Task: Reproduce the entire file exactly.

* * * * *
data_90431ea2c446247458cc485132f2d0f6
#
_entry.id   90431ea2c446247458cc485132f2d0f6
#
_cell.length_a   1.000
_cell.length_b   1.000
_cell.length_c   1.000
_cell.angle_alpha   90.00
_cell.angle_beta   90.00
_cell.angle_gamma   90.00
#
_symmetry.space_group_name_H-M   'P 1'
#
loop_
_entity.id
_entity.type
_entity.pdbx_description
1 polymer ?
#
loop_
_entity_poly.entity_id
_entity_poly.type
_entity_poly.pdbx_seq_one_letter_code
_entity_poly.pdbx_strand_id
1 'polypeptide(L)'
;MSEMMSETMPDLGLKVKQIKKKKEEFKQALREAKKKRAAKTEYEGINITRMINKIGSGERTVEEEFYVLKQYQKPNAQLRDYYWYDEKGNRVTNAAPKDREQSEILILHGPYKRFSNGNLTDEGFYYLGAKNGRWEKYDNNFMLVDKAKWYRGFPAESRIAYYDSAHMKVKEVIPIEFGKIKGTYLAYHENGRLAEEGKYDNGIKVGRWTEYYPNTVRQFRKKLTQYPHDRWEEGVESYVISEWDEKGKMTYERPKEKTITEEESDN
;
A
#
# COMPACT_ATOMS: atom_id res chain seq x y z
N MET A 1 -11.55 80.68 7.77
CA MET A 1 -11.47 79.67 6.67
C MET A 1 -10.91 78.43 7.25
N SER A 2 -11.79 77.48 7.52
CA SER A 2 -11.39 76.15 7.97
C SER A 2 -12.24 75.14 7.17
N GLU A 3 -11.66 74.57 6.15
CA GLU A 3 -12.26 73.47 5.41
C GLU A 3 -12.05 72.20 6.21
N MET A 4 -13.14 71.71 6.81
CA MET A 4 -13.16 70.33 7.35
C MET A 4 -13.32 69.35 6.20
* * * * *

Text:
data_90431ea2c446247458cc485132f2d0f6
#
_entry.id   90431ea2c446247458cc485132f2d0f6
#
_cell.length_a   1.000
_cell.length_b   1.000
_cell.length_c   1.000
_cell.angle_alpha   90.00
_cell.angle_beta   90.00
_cell.angle_gamma   90.00
#
_symmetry.space_group_name_H-M   'P 1'
#
loop_
_entity.id
_entity.type
_entity.pdbx_description
1 polymer ?
#
loop_
_entity_poly.entity_id
_entity_poly.type
_entity_poly.pdbx_seq_one_letter_code
_entity_poly.pdbx_strand_id
1 'polypeptide(L)'
;MSEMMSETMPDLGLKVKQIKKKKEEFKQALREAKKKRAAKTEYEGINITRMINKIGSGERTVEEEFYVLKQYQKPNAQLRDYYWYDEKGNRVTNAAPKDREQSEILILHGPYKRFSNGNLTDEGFYYLGAKNGRWEKYDNNFMLVDKAKWYRGFPAESRIAYYDSAHMKVKEVIPIEFGKIKGTYLAYHENGRLAEEGKYDNGIKVGRWTEYYPNTVRQFRKKLTQYPHDRWEEGVESYVISEWDEKGKMTYERPKEKTITEEESDN
;
A
#
# COMPACT_ATOMS: atom_id res chain seq x y z
N MET A 1 -11.55 80.68 7.77
CA MET A 1 -11.47 79.67 6.67
C MET A 1 -10.91 78.43 7.25
N SER A 2 -11.79 77.48 7.52
CA SER A 2 -11.39 76.15 7.97
C SER A 2 -12.24 75.14 7.17
N GLU A 3 -11.66 74.57 6.15
CA GLU A 3 -12.26 73.47 5.41
C GLU A 3 -12.05 72.20 6.21
N MET A 4 -13.14 71.71 6.81
CA MET A 4 -13.16 70.33 7.35
C MET A 4 -13.32 69.35 6.20